If you seem impaired to the officer’s eye, he or she will ask you to step out of the car to perform field sobriety tests.  Just like asking you if you’ve been drinking, the only purpose of the field sobriety tests is to give an arresting officer probable cause to arrest you, so again – politely decline. Even if you feel fine, these tests are usually difficult and very technical. It could become a critical factor in the case if the state, at trial, is tasked with proving you are under the influence. Without the field sobriety tests, the state may not have much evidence to put to a jury.

Minnesota’s implied consent law allows means motorists pulled over on suspicion of a DWI can politely refuse to participate in field sobriety tests. They also have the right to ask to speak to a lawyer before agreeing to any tests that may or may not determine if they are over the legal limit to drive.

Field sobriety tests include:

  • The horizontal gaze nystagmus, or an involuntary jerking of the eyeball that occurs as the eyes gaze side to side;
  • The walk-and-turn, where the motorist is asked to take nine steps touching heel to toe and in a straight line, turn, and repeat those steps back;
  • The one-leg stand test, where the person is told to stand on one leg, hold the other leg about six inches off the ground and count beginning with one thousand one for thirty seconds;
  • The Preliminary breath test (PBT), the portable hand-held breath test that can be administered on the side of the road.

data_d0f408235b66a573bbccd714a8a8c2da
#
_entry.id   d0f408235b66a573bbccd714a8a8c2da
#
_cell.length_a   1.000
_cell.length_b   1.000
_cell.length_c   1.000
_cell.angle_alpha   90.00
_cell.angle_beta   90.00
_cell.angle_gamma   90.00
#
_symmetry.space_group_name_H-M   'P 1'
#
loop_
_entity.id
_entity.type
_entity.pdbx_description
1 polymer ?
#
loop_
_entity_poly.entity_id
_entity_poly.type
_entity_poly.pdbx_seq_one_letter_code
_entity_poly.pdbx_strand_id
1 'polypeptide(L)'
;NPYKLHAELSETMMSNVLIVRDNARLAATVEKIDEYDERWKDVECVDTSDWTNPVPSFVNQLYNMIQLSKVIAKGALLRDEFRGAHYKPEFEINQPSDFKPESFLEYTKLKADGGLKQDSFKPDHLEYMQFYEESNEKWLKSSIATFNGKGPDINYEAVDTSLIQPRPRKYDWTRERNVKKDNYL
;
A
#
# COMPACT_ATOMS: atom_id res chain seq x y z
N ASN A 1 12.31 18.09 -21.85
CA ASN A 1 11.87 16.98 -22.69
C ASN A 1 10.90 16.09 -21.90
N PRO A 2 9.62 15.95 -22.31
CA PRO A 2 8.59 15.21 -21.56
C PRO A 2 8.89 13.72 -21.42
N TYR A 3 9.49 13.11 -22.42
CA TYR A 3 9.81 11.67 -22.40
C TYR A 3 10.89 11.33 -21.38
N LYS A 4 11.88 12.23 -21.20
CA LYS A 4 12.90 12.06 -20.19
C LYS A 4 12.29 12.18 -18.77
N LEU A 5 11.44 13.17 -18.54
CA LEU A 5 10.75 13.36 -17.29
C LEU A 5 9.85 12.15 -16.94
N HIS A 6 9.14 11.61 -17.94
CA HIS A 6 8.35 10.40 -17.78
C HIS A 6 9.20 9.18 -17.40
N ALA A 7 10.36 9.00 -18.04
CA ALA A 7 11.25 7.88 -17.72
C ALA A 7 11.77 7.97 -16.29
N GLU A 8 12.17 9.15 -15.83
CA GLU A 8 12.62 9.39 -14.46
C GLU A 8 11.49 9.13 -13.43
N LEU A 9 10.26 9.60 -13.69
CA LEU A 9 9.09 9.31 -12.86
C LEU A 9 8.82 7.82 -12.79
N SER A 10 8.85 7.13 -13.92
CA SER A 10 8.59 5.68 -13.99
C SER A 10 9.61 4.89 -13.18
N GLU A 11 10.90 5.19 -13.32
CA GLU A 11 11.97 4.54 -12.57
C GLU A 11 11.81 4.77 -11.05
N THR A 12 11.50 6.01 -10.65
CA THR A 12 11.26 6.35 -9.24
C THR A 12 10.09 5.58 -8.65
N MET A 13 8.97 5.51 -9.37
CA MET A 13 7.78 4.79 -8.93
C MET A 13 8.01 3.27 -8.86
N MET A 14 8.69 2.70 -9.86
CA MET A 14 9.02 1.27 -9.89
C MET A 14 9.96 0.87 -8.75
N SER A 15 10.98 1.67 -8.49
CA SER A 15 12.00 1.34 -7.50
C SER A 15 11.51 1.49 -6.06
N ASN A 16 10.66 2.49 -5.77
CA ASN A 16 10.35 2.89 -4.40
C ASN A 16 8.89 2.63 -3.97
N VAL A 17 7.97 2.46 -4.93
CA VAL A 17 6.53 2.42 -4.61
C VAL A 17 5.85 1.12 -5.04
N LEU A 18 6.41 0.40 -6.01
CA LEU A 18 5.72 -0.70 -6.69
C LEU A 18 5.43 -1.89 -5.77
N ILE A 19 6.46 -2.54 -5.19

Now, our discussion of possibly refusing these field sobriety tests is only about those test. Later on in a DWI process, after arrest, you must submit to a formal breath test at the police station, however. Refusing the testing at the jail or police department will result in a test refusal charge. Which depending on your history, could be a very bad choice.

Were the Officer’s Observations Accurate?

 The standard observations an officer typically includes in an investigation report is subjective at best. For example, if your eyes are red, how can an officer assume you have been drinking? Perhaps you have been ill, or you have pink eye, allergies, or another condition that might cause irritation.  At the same time, an officer can’t prove upon observation alone that alcohol is the cause of your slurred speech. For all he or she knows, you have a medical condition that inhibits your ability to speak clearly. Slurred speech is another reason to keep your answers short.

 In Summary: DWI Investigation 101

As a licensed Minnesota driver, you should understand your rights during a DWI investigation whether you’ve ever been pulled over or not. The DWI attorneys at Gerald Miller, P.A, will look at all aspects of the traffic stop, including:

  • Whether the officer had reasonable suspicion that a crime was being committed before executing a stop.
  • Whether the officer met the standards established by the National Highway Traffic Safety Administration (NHTSA) when administering the field sobriety tests (if you performed them), including the proper location for the test, proper mandatory demonstration of the FSTs, and application of the objective standard for scoring performance.
  • Whether the officer had probable cause to make the traffic stop to check for the use of alcohol or drugs. If you don’t agree to a field sobriety test, the officer might have no evidence other than personal observations, which could be insufficient to establish probable cause.